There are, roughly speaking, two distinct types of Scottish Fairy Tales.
There are what may be called "Celtic Stories," which were handed down for centuries by word of mouth by professional story-tellers, who went about from clachan to clachan in the "Highlands and Islands," earning a night's shelter by giving a night's entertainment, and which have now been collected and classified for us by Campbell of Isla and others.
These stories, which are also common to the North of Ireland, are wild and fantastic, and very often somewhat monotonous, and their themes are strangely alike. They almost always tell of some hero or heroine who sets out on some dangerous quest, and who is met by giants, generally three in number, who appear one after the other; with whom they hold quaint dialogues, and whom eventually they slay. Most of them are fairly long, and although they have a peculiar fascination of their own, they are quite distinct from the ordinary Fairy Tale. These latter, in Scotland, have also a character of their own, for there is no country where the existence of Spirits and Goblins has been so implicitly believed in up to a comparatively recent date.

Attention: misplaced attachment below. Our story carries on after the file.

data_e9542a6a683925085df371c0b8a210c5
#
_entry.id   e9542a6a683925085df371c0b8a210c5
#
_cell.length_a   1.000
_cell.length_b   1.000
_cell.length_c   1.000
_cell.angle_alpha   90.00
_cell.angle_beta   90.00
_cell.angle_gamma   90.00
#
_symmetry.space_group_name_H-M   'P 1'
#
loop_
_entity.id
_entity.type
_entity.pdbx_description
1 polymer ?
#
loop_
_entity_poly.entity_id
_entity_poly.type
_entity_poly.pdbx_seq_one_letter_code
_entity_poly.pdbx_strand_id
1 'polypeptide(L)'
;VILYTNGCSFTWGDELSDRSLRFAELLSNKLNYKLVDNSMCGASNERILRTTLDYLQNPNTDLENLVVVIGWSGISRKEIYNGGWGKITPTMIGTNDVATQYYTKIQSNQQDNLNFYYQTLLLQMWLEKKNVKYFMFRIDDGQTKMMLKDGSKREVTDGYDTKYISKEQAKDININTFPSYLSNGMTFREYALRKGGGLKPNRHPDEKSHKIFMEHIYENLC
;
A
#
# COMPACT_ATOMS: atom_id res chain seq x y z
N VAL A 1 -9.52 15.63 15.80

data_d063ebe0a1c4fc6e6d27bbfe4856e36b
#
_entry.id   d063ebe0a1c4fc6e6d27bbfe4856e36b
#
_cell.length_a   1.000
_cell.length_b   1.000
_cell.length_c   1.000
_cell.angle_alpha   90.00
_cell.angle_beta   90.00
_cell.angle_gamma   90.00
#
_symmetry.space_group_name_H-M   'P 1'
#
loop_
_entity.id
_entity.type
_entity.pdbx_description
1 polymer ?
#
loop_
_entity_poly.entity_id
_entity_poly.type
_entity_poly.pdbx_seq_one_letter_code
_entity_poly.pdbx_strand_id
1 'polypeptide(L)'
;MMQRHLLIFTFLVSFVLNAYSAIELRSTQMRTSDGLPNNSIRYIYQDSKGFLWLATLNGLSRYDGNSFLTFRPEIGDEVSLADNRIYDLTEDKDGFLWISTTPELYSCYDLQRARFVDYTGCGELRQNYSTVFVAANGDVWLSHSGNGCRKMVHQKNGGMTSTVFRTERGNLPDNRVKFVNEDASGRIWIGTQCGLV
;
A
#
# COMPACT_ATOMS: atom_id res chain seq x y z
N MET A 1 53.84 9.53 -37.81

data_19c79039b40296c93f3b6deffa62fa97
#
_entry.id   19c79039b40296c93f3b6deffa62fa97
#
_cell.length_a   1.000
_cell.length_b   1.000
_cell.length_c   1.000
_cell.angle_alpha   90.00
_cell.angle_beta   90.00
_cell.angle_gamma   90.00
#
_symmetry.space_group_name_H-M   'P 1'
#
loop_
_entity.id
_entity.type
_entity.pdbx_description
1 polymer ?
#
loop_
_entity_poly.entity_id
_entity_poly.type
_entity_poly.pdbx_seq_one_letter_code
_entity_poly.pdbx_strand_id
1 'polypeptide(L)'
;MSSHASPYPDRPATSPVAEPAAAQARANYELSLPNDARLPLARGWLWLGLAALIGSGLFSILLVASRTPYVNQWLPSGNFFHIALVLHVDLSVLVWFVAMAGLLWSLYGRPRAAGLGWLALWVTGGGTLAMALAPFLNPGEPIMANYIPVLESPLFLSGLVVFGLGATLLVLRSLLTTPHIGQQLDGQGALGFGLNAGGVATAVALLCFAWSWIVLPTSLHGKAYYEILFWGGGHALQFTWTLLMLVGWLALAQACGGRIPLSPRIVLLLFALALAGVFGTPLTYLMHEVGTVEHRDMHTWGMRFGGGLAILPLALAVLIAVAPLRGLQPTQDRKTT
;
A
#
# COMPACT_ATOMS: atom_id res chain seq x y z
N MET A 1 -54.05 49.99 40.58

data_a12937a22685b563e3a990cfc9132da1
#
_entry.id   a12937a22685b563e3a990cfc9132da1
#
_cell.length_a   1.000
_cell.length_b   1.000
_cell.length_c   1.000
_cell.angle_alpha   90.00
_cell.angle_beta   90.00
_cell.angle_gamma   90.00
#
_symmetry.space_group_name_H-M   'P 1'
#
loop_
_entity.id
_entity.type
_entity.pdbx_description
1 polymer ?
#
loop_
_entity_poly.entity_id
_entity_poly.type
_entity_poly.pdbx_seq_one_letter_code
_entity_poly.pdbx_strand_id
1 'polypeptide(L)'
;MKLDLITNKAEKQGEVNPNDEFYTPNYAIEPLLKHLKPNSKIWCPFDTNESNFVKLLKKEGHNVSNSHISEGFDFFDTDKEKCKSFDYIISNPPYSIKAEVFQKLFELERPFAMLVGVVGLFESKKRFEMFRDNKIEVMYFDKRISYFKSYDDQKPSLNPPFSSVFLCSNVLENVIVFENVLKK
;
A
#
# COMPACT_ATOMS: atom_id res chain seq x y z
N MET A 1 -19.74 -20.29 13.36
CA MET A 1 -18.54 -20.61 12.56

Volume 1 of traditional Scottish fairy/folk tales, as collected and edited by Elizabeth W Grierson and originally published in 1910. Read by Steven Cree (Brave, John Carter, 300 Rise Of An Empire, Maleficent)